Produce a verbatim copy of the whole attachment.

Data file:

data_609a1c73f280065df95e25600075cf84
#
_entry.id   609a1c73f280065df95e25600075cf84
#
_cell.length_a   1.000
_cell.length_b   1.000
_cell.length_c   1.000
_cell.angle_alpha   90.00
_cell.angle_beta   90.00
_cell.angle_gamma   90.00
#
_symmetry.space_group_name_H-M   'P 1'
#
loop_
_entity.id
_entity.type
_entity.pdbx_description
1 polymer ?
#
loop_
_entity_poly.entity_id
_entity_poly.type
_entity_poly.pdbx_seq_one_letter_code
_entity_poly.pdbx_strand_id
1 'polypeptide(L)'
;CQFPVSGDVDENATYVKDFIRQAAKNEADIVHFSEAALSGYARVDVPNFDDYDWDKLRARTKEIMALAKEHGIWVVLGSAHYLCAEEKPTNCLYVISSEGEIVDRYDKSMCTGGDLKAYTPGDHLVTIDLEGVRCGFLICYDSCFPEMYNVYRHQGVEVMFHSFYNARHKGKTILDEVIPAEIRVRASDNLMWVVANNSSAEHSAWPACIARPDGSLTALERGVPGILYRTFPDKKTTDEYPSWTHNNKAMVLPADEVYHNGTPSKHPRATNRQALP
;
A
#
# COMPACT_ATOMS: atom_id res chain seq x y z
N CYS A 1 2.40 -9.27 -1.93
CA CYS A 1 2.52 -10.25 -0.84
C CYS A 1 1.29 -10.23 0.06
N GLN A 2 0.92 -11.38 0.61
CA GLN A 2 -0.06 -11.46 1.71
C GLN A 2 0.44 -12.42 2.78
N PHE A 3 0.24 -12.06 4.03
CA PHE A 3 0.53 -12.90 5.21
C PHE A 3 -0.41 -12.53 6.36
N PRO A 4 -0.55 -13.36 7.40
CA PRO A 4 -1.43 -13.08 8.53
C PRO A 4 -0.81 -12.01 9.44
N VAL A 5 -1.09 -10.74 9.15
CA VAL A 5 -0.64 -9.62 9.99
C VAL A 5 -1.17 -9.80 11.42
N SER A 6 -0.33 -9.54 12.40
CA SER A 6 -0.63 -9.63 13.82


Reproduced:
data_609a1c73f280065df95e25600075cf84
#
_entry.id   609a1c73f280065df95e25600075cf84
#
_cell.length_a   1.000
_cell.length_b   1.000
_cell.length_c   1.000
_cell.angle_alpha   90.00
_cell.angle_beta   90.00
_cell.angle_gamma   90.00
#
_symmetry.space_group_name_H-M   'P 1'
#
loop_
_entity.id
_entity.type
_entity.pdbx_description
1 polymer ?
#
loop_
_entity_poly.entity_id
_entity_poly.type
_entity_poly.pdbx_seq_one_letter_code
_entity_poly.pdbx_strand_id
1 'polypeptide(L)'
;CQFPVSGDVDENATYVKDFIRQAAKNEADIVHFSEAALSGYARVDVPNFDDYDWDKLRARTKEIMALAKEHGIWVVLGSAHYLCAEEKPTNCLYVISSEGEIVDRYDKSMCTGGDLKAYTPGDHLVTIDLEGVRCGFLICYDSCFPEMYNVYRHQGVEVMFHSFYNARHKGKTILDEVIPAEIRVRASDNLMWVVANNSSAEHSAWPACIARPDGSLTALERGVPGILYRTFPDKKTTDEYPSWTHNNKAMVLPADEVYHNGTPSKHPRATNRQALP
;
A
#
# COMPACT_ATOMS: atom_id res chain seq x y z
N CYS A 1 2.40 -9.27 -1.93
CA CYS A 1 2.52 -10.25 -0.84
C CYS A 1 1.29 -10.23 0.06
N GLN A 2 0.92 -11.38 0.61
CA GLN A 2 -0.06 -11.46 1.71
C GLN A 2 0.44 -12.42 2.78
N PHE A 3 0.24 -12.06 4.03
CA PHE A 3 0.53 -12.90 5.21
C PHE A 3 -0.41 -12.53 6.36
N PRO A 4 -0.55 -13.36 7.40
CA PRO A 4 -1.43 -13.08 8.53
C PRO A 4 -0.81 -12.01 9.44
N VAL A 5 -1.09 -10.74 9.15
CA VAL A 5 -0.64 -9.62 9.99
C VAL A 5 -1.17 -9.80 11.42
N SER A 6 -0.33 -9.54 12.40
CA SER A 6 -0.63 -9.63 13.82